The Centers for Disease Control and Prevention (CDC) marked National Black HIV/AIDS Awareness Day on Tuesday with a pledge to work with community leaders to end the epidemic.
Black Americans are disproportionately affected by the disease, accounting for almost half of all cases despite making up just 14 percent of the total population. According to the CDC, one in 16 black men, and one in 32 women, will be diagnosed with HIV in his or her lifetime.
The CDC says "homophobia and stigma" play a part in the epidemic, along with other "complex social and environmental conditions including lack of access to healthcare."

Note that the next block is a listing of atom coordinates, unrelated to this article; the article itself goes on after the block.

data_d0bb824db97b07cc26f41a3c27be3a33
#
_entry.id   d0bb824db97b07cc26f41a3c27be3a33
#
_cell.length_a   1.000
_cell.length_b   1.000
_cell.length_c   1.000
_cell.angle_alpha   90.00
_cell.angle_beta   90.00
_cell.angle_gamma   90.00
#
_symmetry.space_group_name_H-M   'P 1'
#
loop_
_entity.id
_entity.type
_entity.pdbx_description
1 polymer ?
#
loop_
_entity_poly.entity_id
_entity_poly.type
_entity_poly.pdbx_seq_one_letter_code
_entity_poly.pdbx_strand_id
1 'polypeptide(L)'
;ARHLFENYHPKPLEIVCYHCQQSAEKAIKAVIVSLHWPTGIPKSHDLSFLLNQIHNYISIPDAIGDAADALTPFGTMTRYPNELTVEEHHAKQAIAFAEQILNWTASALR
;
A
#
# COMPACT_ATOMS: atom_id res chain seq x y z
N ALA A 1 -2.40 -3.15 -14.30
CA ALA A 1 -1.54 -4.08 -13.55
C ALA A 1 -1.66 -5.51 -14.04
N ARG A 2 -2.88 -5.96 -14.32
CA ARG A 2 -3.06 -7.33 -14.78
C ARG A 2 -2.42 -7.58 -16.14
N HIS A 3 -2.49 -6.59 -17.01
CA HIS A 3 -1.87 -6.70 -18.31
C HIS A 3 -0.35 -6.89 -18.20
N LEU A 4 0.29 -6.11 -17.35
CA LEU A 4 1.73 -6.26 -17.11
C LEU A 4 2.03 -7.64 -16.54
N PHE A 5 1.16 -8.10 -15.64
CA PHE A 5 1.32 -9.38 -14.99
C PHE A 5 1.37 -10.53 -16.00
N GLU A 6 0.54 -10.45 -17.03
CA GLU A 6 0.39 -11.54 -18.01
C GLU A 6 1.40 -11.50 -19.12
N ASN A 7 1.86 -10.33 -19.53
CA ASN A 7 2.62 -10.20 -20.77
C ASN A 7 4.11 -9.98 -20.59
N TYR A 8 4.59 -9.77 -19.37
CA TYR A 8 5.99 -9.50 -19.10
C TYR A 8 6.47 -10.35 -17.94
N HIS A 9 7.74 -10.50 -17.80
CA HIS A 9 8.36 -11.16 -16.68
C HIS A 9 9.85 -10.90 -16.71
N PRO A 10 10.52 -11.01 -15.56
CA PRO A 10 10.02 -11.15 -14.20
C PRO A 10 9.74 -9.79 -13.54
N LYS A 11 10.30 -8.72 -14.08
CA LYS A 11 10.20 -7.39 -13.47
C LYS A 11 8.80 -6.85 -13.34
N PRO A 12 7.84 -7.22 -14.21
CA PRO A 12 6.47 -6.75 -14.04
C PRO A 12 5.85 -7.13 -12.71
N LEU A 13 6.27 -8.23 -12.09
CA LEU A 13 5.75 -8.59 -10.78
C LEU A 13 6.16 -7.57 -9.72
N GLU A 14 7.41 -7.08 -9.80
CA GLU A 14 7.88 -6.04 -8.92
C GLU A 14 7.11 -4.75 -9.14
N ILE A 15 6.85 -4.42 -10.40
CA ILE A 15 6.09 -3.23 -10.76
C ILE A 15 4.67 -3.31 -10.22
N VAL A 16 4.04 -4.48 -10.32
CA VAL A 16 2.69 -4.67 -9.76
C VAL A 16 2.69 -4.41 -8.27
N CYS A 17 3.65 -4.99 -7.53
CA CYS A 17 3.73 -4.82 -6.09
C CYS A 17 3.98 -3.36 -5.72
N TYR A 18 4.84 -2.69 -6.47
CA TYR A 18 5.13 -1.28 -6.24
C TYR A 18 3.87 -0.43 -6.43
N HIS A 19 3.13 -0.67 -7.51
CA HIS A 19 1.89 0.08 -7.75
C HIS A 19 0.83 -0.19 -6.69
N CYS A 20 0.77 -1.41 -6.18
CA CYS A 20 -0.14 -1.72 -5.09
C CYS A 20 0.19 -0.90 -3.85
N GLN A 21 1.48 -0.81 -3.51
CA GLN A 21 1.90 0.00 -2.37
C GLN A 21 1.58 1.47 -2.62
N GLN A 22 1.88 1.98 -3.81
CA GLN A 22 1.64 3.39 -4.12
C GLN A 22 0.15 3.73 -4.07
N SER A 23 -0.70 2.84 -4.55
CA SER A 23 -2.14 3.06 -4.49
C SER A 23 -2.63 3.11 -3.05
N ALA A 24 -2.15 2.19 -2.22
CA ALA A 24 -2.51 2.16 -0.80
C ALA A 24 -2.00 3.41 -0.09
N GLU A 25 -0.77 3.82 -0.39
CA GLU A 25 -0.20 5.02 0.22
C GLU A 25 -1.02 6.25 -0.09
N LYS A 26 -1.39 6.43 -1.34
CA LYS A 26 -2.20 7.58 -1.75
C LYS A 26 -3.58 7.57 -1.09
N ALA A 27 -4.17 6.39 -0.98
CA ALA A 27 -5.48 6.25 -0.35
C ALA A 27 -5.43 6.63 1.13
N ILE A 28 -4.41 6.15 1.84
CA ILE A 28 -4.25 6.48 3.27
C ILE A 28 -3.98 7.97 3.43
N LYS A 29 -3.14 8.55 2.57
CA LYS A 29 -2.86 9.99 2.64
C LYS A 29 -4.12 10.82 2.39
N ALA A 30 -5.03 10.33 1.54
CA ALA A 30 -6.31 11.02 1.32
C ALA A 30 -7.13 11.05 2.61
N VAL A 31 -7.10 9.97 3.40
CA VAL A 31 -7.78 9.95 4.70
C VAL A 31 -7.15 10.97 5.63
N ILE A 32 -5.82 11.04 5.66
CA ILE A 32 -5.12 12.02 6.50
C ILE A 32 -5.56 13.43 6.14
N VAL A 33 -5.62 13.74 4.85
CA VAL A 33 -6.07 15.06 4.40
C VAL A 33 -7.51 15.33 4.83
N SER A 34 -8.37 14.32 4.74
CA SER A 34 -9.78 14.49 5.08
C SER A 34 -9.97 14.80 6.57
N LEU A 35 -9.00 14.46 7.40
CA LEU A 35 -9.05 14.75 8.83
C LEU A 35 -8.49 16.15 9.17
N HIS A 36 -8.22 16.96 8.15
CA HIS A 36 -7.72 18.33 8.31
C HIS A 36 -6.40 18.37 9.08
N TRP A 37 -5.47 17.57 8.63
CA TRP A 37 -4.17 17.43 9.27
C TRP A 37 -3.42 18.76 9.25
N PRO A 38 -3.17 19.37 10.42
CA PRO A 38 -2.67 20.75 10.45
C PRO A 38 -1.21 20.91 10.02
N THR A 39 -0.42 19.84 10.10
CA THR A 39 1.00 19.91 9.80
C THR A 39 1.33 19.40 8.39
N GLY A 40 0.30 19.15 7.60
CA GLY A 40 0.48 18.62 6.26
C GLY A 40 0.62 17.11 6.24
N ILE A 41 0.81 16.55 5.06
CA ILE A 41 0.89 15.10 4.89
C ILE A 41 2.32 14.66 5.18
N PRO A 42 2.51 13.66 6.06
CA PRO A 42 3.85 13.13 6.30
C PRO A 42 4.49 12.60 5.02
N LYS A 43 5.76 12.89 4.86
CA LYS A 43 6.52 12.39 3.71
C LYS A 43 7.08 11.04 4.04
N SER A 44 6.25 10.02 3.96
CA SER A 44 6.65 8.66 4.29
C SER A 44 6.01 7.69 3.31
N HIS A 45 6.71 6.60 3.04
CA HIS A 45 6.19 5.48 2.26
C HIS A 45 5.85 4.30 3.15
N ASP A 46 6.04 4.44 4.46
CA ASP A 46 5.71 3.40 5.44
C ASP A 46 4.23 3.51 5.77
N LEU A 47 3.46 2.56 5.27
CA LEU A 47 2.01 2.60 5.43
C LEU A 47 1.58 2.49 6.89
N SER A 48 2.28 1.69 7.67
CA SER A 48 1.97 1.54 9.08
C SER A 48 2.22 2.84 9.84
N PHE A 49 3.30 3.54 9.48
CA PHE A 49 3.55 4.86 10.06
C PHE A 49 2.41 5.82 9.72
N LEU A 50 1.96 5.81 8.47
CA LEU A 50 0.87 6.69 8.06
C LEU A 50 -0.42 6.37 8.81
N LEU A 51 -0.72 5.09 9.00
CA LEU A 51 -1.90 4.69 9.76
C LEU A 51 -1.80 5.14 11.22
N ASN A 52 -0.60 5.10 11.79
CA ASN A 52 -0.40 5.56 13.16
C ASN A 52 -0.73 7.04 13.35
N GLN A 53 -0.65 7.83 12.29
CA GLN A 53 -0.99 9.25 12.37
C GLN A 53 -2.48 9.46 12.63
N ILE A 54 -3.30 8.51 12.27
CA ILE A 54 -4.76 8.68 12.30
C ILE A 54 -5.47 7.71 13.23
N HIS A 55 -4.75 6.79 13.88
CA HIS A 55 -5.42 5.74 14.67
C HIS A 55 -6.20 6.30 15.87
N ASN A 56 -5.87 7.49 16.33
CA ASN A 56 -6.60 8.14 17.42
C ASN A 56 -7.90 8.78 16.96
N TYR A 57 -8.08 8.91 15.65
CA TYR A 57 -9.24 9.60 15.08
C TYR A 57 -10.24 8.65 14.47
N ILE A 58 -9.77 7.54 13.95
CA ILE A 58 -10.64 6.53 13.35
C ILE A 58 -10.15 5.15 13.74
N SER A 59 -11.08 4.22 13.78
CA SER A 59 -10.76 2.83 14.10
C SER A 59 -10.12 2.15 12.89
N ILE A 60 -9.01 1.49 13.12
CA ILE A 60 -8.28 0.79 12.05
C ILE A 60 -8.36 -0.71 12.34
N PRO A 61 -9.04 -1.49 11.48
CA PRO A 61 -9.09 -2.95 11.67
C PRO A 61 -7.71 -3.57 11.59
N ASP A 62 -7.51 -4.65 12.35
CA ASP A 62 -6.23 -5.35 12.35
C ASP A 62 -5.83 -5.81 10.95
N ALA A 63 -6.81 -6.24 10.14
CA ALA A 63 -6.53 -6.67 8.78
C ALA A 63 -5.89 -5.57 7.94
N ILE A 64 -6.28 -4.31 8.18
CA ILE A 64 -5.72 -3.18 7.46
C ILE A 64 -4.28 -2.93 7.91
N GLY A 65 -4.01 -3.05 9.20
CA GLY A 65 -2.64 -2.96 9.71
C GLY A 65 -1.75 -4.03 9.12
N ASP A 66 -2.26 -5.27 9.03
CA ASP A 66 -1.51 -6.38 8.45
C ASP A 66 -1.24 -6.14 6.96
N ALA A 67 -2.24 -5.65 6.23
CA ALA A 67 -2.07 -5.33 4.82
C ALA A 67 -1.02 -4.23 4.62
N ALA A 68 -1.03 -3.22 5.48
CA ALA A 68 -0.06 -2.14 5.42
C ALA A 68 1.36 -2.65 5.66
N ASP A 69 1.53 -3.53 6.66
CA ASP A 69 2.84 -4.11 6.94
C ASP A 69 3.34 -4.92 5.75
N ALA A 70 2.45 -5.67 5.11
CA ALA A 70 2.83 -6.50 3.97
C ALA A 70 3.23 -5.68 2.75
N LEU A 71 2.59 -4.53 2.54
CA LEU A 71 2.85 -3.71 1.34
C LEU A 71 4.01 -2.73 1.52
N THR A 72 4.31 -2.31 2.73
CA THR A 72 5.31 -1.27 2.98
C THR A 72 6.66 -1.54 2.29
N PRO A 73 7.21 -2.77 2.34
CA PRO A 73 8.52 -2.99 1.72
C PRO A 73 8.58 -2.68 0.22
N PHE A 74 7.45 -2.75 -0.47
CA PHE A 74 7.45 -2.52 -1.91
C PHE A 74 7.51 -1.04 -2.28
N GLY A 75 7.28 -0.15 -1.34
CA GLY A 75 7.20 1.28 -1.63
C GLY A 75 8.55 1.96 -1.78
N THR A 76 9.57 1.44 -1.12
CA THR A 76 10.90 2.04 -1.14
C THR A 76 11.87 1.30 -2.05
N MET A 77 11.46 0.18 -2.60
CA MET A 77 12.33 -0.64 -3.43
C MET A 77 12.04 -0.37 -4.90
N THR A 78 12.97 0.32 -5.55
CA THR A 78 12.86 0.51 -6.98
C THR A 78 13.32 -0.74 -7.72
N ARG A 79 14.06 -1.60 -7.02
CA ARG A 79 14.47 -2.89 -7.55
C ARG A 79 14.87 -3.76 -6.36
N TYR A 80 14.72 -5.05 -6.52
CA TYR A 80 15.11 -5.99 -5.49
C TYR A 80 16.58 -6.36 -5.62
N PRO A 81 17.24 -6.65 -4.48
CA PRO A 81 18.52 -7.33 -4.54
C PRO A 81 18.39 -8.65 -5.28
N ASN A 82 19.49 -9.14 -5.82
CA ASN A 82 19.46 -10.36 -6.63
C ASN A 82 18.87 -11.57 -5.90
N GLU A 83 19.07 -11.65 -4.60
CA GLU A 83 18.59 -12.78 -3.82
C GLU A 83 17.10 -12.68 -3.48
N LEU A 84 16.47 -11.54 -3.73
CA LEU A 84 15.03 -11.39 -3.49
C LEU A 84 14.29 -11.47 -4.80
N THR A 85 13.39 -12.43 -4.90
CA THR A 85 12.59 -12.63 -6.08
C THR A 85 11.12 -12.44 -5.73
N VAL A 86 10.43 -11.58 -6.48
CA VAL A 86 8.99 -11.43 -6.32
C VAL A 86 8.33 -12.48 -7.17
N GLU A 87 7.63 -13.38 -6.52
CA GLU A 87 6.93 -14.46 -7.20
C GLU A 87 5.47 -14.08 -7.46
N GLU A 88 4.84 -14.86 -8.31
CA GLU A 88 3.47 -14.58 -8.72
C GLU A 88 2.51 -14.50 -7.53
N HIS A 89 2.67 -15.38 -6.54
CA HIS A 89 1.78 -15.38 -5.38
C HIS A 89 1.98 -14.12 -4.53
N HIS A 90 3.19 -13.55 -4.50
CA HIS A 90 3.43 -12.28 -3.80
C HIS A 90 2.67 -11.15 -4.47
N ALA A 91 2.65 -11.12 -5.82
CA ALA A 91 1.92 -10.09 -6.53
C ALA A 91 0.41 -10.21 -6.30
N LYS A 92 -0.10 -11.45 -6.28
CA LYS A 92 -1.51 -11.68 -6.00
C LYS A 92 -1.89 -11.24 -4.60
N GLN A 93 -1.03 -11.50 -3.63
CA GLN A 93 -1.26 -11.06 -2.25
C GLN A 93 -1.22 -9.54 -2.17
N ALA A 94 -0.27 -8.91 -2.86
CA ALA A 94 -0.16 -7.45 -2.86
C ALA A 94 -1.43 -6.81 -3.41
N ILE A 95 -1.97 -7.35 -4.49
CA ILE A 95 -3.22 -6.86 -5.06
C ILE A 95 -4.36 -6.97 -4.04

"At CDC, HIV prevention in black communities remains one of our top priorities," Kevin Fenton, director of the National Center for HIV/AIDS, Viral Hepatitis, STD and TB Prevention, said in a statement. "Last year, we invested more than half of our HIV prevention budget to fight HIV among African-Americans."